More Cornish Wildlife

Yes, we recently spent some time in Cornwall and we have already seen the fabulous silver studded blue butterflies on this site.

We camped between St Agnes and Perranporth. It was very close to the wild and rugged cliffs of the North Cornwall coast. This is an area of much variety. The underlying rock changes from place to place and with it the plants that grow and the animals that live there. But added to this there are the old spoil tips of the mining industry. Mostly these have reverted to nature but the change in minerals and soil adds even more variety to plant and animal life.

On an area actually at the perimeter of the little Perranporth air field we spotted this moth having already watched the sun go down over the sea.

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This was quite a large and hairy moth and I had no idea what it was. Moths are singularly hard to identify because of the sheer number of them. Eventually I decided it might be a canary shouldered thorn but I was by no means 100% certain so I buzzed off an email, with photo, to the Cornwall Moth Group.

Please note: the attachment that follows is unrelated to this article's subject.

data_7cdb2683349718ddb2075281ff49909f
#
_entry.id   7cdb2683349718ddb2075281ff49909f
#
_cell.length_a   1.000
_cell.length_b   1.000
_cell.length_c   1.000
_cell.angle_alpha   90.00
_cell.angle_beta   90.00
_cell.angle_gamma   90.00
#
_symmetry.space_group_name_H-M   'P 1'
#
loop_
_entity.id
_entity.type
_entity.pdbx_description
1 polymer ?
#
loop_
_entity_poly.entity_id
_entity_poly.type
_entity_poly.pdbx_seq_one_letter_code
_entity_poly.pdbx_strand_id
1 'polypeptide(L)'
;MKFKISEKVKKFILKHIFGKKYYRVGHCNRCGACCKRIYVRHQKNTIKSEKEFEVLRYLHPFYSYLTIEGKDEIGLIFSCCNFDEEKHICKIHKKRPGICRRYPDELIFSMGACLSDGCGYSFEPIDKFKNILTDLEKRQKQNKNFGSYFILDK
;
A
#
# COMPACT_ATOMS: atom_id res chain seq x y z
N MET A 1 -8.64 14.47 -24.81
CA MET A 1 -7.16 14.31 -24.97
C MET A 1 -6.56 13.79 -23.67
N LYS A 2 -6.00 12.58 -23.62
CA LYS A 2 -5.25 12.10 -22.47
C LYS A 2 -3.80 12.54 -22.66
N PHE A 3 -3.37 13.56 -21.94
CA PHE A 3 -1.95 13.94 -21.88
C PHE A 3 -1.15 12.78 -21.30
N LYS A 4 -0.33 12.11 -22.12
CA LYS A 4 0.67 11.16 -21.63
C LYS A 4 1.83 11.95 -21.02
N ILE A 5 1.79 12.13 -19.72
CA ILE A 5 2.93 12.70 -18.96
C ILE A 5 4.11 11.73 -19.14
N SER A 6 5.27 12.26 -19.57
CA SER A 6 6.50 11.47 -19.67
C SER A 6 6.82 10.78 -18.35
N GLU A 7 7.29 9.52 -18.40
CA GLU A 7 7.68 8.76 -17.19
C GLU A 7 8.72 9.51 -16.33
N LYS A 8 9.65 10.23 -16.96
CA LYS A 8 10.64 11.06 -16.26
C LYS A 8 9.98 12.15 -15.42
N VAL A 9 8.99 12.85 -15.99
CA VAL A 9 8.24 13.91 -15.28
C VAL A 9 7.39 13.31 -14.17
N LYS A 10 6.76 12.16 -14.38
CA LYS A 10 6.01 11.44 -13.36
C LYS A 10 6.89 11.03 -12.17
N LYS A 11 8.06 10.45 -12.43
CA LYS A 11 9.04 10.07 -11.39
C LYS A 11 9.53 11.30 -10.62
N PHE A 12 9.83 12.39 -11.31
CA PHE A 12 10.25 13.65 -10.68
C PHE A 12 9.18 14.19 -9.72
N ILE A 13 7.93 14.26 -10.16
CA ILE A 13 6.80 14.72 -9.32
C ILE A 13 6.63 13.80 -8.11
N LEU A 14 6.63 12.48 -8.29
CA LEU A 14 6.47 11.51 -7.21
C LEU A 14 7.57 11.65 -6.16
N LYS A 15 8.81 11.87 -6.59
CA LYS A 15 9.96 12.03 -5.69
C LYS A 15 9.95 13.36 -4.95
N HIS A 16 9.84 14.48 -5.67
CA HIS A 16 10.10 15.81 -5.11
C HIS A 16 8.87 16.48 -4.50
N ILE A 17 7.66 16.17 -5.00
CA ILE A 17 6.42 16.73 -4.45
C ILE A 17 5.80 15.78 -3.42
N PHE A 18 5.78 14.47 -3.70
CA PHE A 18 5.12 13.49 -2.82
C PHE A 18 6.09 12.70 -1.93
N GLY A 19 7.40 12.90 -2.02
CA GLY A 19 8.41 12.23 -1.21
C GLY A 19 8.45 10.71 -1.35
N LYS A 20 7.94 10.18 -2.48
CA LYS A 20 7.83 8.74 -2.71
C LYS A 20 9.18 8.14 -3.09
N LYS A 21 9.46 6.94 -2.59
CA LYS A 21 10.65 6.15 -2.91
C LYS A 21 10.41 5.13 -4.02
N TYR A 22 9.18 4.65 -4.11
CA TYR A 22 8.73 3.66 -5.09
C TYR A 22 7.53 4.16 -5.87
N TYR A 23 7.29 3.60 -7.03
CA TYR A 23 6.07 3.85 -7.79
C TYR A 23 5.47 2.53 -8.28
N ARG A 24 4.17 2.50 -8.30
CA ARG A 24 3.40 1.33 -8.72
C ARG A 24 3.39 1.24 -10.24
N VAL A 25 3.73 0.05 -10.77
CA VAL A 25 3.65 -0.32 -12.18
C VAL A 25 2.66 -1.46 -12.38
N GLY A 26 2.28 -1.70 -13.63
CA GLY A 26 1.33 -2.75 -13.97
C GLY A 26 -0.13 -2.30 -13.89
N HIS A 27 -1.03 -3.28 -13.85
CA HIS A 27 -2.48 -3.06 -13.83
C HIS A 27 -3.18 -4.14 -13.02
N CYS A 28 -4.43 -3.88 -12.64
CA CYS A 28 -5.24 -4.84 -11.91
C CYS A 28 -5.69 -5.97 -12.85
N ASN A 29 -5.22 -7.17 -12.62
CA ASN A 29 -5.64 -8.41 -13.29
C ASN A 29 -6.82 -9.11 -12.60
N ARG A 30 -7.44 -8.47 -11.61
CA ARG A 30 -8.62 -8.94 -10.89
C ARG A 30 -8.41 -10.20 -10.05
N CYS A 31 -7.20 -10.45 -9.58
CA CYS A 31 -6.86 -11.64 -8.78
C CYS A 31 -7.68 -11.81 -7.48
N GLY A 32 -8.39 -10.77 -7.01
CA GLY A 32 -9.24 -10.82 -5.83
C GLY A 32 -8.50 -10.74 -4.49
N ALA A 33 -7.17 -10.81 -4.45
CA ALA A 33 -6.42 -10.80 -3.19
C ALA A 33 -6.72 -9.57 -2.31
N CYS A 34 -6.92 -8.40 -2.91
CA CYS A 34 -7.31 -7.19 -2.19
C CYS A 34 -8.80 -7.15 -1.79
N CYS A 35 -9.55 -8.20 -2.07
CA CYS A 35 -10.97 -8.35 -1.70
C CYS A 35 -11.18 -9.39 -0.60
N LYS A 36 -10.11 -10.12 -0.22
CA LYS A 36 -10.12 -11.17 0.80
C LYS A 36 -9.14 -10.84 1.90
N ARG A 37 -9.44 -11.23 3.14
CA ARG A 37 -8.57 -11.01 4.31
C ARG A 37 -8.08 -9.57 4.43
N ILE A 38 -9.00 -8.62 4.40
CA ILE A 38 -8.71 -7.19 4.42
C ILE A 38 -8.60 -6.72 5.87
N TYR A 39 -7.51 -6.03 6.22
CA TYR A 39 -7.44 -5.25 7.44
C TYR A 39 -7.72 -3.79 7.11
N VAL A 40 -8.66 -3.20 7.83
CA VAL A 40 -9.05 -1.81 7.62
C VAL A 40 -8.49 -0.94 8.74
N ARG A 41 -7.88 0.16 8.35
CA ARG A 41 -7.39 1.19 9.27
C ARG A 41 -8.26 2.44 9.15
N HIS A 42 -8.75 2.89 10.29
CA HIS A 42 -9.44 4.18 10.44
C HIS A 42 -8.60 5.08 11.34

The reply was near instant.

Thank you for the picture and info.
I don’t think it’s a Canary-shouldered Thorn, as all the Thorns (including Canary-shouldered) have scalloped edges to the wings and they don’t have those furry legs.
I believe it’s a freshly-emerged female Drinker Moth (possibly still drying its wings which would explain the “butterfly” position).

So three cheers for the Cornwall Moth Group who have identified this moth for me. It’s a drinker moth – it’s female and has probably only just emerged.

I find it really worthwhile asking people on the web. The world is a wonderfully helpful place. This Cornish Moth Group asked for specific information which I supplied and I sent the picture as well.

Obviously by suggesting what it may be, albeit wrongly, I gave an indication that I had tried to identify it. I really do think you should try to identify a species first.

Hopefully, that’s one more moth I’ll identify myself if ever I see one again.

 

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